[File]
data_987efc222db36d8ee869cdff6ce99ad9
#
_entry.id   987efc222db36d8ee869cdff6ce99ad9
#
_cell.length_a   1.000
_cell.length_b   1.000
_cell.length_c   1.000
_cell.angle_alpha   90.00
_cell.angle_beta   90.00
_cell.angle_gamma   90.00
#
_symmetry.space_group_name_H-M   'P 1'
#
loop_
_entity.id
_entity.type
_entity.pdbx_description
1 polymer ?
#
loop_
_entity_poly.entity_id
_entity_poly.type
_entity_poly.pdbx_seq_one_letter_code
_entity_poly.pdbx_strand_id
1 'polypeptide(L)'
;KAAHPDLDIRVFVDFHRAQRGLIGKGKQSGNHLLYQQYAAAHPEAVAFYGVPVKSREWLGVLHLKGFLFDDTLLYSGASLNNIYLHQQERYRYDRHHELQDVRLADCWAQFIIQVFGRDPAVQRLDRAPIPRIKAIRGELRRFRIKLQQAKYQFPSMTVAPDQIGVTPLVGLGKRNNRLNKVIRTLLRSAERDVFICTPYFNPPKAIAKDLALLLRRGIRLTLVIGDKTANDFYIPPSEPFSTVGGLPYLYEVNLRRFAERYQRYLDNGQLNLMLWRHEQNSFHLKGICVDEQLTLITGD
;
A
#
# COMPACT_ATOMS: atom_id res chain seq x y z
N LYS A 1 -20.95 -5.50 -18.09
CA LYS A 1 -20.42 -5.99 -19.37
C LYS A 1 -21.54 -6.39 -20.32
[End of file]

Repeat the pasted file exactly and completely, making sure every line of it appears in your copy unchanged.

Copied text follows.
data_987efc222db36d8ee869cdff6ce99ad9
#
_entry.id   987efc222db36d8ee869cdff6ce99ad9
#
_cell.length_a   1.000
_cell.length_b   1.000
_cell.length_c   1.000
_cell.angle_alpha   90.00
_cell.angle_beta   90.00
_cell.angle_gamma   90.00
#
_symmetry.space_group_name_H-M   'P 1'
#
loop_
_entity.id
_entity.type
_entity.pdbx_description
1 polymer ?
#
loop_
_entity_poly.entity_id
_entity_poly.type
_entity_poly.pdbx_seq_one_letter_code
_entity_poly.pdbx_strand_id
1 'polypeptide(L)'
;KAAHPDLDIRVFVDFHRAQRGLIGKGKQSGNHLLYQQYAAAHPEAVAFYGVPVKSREWLGVLHLKGFLFDDTLLYSGASLNNIYLHQQERYRYDRHHELQDVRLADCWAQFIIQVFGRDPAVQRLDRAPIPRIKAIRGELRRFRIKLQQAKYQFPSMTVAPDQIGVTPLVGLGKRNNRLNKVIRTLLRSAERDVFICTPYFNPPKAIAKDLALLLRRGIRLTLVIGDKTANDFYIPPSEPFSTVGGLPYLYEVNLRRFAERYQRYLDNGQLNLMLWRHEQNSFHLKGICVDEQLTLITGD
;
A
#
# COMPACT_ATOMS: atom_id res chain seq x y z
N LYS A 1 -20.95 -5.50 -18.09
CA LYS A 1 -20.42 -5.99 -19.37
C LYS A 1 -21.54 -6.39 -20.32